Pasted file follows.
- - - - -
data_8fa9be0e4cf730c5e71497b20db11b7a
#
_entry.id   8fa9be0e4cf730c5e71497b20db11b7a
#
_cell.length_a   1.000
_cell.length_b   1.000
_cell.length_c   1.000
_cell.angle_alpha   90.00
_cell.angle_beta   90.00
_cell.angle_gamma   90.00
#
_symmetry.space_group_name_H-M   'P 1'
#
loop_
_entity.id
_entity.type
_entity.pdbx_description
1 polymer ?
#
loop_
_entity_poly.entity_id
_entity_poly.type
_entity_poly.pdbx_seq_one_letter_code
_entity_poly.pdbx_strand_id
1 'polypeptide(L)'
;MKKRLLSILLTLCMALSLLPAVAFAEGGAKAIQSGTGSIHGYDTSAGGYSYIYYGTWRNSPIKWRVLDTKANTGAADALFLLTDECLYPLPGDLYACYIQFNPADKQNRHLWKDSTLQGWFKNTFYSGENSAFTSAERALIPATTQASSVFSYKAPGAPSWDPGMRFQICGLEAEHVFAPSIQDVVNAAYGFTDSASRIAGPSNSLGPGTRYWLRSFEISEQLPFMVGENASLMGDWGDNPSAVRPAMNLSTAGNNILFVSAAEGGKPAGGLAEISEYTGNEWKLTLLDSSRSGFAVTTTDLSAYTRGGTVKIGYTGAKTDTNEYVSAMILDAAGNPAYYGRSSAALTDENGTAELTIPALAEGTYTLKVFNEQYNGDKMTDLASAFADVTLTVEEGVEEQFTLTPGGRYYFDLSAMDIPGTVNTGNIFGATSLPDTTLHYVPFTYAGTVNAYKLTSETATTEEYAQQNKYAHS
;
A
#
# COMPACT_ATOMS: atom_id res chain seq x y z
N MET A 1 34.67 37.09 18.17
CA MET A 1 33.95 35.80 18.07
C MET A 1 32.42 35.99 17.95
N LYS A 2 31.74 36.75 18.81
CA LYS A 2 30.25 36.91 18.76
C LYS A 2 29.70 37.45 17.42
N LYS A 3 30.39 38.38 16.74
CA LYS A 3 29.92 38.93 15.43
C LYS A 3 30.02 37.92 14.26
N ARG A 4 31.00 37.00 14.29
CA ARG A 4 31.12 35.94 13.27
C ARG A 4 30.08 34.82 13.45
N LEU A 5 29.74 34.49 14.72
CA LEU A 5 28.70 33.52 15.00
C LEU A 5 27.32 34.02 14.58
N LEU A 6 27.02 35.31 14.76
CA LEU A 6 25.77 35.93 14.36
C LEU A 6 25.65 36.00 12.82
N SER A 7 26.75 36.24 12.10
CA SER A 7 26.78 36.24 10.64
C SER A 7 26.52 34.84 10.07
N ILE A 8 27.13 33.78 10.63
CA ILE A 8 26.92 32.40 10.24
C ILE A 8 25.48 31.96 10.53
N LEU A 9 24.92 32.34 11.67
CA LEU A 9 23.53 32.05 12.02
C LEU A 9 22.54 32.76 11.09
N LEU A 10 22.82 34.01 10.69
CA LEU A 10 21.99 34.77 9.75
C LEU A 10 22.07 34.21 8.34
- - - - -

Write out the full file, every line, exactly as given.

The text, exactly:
data_8fa9be0e4cf730c5e71497b20db11b7a
#
_entry.id   8fa9be0e4cf730c5e71497b20db11b7a
#
_cell.length_a   1.000
_cell.length_b   1.000
_cell.length_c   1.000
_cell.angle_alpha   90.00
_cell.angle_beta   90.00
_cell.angle_gamma   90.00
#
_symmetry.space_group_name_H-M   'P 1'
#
loop_
_entity.id
_entity.type
_entity.pdbx_description
1 polymer ?
#
loop_
_entity_poly.entity_id
_entity_poly.type
_entity_poly.pdbx_seq_one_letter_code
_entity_poly.pdbx_strand_id
1 'polypeptide(L)'
;MKKRLLSILLTLCMALSLLPAVAFAEGGAKAIQSGTGSIHGYDTSAGGYSYIYYGTWRNSPIKWRVLDTKANTGAADALFLLTDECLYPLPGDLYACYIQFNPADKQNRHLWKDSTLQGWFKNTFYSGENSAFTSAERALIPATTQASSVFSYKAPGAPSWDPGMRFQICGLEAEHVFAPSIQDVVNAAYGFTDSASRIAGPSNSLGPGTRYWLRSFEISEQLPFMVGENASLMGDWGDNPSAVRPAMNLSTAGNNILFVSAAEGGKPAGGLAEISEYTGNEWKLTLLDSSRSGFAVTTTDLSAYTRGGTVKIGYTGAKTDTNEYVSAMILDAAGNPAYYGRSSAALTDENGTAELTIPALAEGTYTLKVFNEQYNGDKMTDLASAFADVTLTVEEGVEEQFTLTPGGRYYFDLSAMDIPGTVNTGNIFGATSLPDTTLHYVPFTYAGTVNAYKLTSETATTEEYAQQNKYAHS
;
A
#
# COMPACT_ATOMS: atom_id res chain seq x y z
N MET A 1 34.67 37.09 18.17
CA MET A 1 33.95 35.80 18.07
C MET A 1 32.42 35.99 17.95
N LYS A 2 31.74 36.75 18.81
CA LYS A 2 30.25 36.91 18.76
C LYS A 2 29.70 37.45 17.42
N LYS A 3 30.39 38.38 16.74
CA LYS A 3 29.92 38.93 15.43
C LYS A 3 30.02 37.92 14.26
N ARG A 4 31.00 37.00 14.29
CA ARG A 4 31.12 35.94 13.27
C ARG A 4 30.08 34.82 13.45
N LEU A 5 29.74 34.49 14.72
CA LEU A 5 28.70 33.52 15.00
C LEU A 5 27.32 34.02 14.58
N LEU A 6 27.02 35.31 14.76
CA LEU A 6 25.77 35.93 14.36
C LEU A 6 25.65 36.00 12.82
N SER A 7 26.75 36.24 12.10
CA SER A 7 26.78 36.24 10.64
C SER A 7 26.52 34.84 10.07
N ILE A 8 27.13 33.78 10.63
CA ILE A 8 26.92 32.40 10.24
C ILE A 8 25.48 31.96 10.53
N LEU A 9 24.92 32.34 11.67
CA LEU A 9 23.53 32.05 12.02
C LEU A 9 22.54 32.76 11.09
N LEU A 10 22.82 34.01 10.69
CA LEU A 10 21.99 34.77 9.75
C LEU A 10 22.07 34.21 8.34